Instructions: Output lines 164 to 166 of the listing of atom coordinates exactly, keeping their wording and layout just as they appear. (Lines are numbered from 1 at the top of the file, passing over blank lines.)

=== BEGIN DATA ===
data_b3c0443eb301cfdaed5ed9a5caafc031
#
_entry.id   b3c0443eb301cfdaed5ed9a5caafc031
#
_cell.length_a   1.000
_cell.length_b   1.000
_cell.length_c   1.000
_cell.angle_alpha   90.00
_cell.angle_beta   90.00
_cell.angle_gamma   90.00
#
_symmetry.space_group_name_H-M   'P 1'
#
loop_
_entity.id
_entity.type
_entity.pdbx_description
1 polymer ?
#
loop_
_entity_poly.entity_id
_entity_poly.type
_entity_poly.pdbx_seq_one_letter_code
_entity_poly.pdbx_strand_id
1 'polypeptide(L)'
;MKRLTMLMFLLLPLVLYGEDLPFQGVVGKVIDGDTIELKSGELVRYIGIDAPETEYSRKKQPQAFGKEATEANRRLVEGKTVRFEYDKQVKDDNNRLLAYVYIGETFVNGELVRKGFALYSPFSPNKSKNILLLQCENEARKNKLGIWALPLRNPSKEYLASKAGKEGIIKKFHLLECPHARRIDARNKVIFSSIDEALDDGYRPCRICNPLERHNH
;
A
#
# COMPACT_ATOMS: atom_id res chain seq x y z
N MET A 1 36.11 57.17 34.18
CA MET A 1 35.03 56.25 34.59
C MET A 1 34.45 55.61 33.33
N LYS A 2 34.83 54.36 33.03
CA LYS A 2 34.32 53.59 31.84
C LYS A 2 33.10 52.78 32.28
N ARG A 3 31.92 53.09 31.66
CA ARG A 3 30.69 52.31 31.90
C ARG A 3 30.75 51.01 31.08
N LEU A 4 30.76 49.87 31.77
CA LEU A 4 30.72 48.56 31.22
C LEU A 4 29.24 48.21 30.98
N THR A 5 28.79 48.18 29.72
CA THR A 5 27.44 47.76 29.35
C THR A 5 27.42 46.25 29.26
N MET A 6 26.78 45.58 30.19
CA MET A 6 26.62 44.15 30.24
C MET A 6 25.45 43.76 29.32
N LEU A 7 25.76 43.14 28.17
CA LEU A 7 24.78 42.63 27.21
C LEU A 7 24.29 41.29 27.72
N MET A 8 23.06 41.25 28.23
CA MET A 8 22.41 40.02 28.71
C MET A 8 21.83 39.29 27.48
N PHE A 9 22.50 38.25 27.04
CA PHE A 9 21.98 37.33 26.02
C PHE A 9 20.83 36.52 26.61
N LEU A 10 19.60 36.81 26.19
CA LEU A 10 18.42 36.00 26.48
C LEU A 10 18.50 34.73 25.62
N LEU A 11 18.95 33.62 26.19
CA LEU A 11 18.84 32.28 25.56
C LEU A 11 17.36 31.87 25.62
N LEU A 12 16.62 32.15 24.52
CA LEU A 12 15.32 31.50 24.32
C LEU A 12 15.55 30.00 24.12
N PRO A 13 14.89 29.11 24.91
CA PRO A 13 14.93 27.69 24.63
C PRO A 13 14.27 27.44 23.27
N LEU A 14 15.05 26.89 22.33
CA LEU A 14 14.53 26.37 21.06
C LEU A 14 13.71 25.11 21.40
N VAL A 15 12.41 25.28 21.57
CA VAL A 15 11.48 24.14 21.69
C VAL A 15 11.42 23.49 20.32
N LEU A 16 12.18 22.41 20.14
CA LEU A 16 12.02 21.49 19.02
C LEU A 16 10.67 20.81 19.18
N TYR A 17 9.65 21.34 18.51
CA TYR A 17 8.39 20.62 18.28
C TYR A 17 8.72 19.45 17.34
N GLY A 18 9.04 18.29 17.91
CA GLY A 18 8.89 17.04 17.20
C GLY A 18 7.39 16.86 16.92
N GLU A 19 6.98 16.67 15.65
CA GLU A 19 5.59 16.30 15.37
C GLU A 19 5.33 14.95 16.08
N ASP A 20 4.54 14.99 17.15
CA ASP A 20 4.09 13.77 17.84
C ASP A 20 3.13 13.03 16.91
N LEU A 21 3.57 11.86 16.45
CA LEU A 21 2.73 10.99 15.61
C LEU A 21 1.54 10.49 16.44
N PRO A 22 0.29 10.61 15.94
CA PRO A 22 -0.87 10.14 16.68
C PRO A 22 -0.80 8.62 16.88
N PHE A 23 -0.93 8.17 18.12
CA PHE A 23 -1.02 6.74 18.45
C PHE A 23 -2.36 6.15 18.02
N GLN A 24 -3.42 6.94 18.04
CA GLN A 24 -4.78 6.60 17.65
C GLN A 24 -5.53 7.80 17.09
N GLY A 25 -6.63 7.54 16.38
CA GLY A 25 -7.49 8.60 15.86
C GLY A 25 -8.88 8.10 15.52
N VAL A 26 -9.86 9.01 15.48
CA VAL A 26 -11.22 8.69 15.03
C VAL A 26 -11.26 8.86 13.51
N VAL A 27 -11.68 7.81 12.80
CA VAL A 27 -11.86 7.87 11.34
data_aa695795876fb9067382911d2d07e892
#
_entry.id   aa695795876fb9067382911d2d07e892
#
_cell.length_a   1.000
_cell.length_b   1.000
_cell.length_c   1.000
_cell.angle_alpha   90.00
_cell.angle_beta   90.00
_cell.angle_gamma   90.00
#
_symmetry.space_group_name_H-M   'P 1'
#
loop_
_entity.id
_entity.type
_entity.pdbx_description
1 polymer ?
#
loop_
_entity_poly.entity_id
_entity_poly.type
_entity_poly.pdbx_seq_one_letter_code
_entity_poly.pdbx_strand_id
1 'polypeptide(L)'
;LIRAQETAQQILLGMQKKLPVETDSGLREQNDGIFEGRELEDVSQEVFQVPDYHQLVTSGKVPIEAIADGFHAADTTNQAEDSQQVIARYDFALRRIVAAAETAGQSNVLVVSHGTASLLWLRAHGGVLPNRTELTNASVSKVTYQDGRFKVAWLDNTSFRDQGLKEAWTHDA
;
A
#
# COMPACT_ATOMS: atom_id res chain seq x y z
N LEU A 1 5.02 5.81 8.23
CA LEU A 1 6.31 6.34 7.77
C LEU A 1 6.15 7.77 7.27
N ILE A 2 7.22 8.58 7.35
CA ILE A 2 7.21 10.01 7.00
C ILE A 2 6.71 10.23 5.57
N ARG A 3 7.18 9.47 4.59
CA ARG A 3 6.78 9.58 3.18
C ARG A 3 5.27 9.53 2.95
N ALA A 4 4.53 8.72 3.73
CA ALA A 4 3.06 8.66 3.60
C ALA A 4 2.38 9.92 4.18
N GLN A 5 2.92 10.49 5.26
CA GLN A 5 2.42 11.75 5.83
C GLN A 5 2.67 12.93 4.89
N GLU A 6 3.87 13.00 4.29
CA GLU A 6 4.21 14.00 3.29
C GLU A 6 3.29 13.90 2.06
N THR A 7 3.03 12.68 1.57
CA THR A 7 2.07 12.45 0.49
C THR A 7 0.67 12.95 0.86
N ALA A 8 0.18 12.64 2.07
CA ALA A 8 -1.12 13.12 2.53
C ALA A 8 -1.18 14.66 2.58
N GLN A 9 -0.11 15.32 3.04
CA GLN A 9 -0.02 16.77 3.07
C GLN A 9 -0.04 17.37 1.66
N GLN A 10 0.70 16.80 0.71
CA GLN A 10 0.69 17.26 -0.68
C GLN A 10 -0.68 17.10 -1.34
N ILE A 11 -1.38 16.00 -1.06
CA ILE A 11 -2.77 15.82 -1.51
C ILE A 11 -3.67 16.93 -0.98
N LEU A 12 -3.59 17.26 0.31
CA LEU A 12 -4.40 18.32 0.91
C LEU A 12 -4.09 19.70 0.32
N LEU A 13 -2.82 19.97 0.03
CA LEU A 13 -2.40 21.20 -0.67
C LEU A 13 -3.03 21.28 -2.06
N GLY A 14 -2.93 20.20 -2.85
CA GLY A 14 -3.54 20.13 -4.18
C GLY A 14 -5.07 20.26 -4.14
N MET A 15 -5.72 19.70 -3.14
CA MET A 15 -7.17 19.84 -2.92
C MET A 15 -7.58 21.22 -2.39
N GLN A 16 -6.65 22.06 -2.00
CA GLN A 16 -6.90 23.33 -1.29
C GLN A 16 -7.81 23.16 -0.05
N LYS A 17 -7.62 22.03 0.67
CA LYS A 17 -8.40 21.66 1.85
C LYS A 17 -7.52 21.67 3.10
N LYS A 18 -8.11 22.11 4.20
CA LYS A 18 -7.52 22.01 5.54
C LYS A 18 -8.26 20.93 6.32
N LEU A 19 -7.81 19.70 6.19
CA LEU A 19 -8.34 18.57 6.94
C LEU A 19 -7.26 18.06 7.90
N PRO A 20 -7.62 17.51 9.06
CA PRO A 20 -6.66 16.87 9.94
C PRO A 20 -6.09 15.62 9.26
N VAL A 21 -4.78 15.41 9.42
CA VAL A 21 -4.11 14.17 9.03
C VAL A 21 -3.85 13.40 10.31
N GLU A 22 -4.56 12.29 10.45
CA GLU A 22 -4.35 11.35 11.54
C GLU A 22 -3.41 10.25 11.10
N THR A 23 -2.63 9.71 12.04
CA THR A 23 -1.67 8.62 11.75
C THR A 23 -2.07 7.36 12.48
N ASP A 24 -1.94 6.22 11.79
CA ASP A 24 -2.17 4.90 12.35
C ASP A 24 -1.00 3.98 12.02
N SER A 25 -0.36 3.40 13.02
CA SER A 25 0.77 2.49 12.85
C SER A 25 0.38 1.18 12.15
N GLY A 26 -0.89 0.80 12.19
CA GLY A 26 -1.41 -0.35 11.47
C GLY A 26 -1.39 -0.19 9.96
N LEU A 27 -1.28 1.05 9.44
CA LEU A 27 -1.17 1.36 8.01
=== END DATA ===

C ALA A 8 -1.18 14.66 2.58
N GLN A 9 -0.11 15.32 3.04
CA GLN A 9 -0.02 16.77 3.07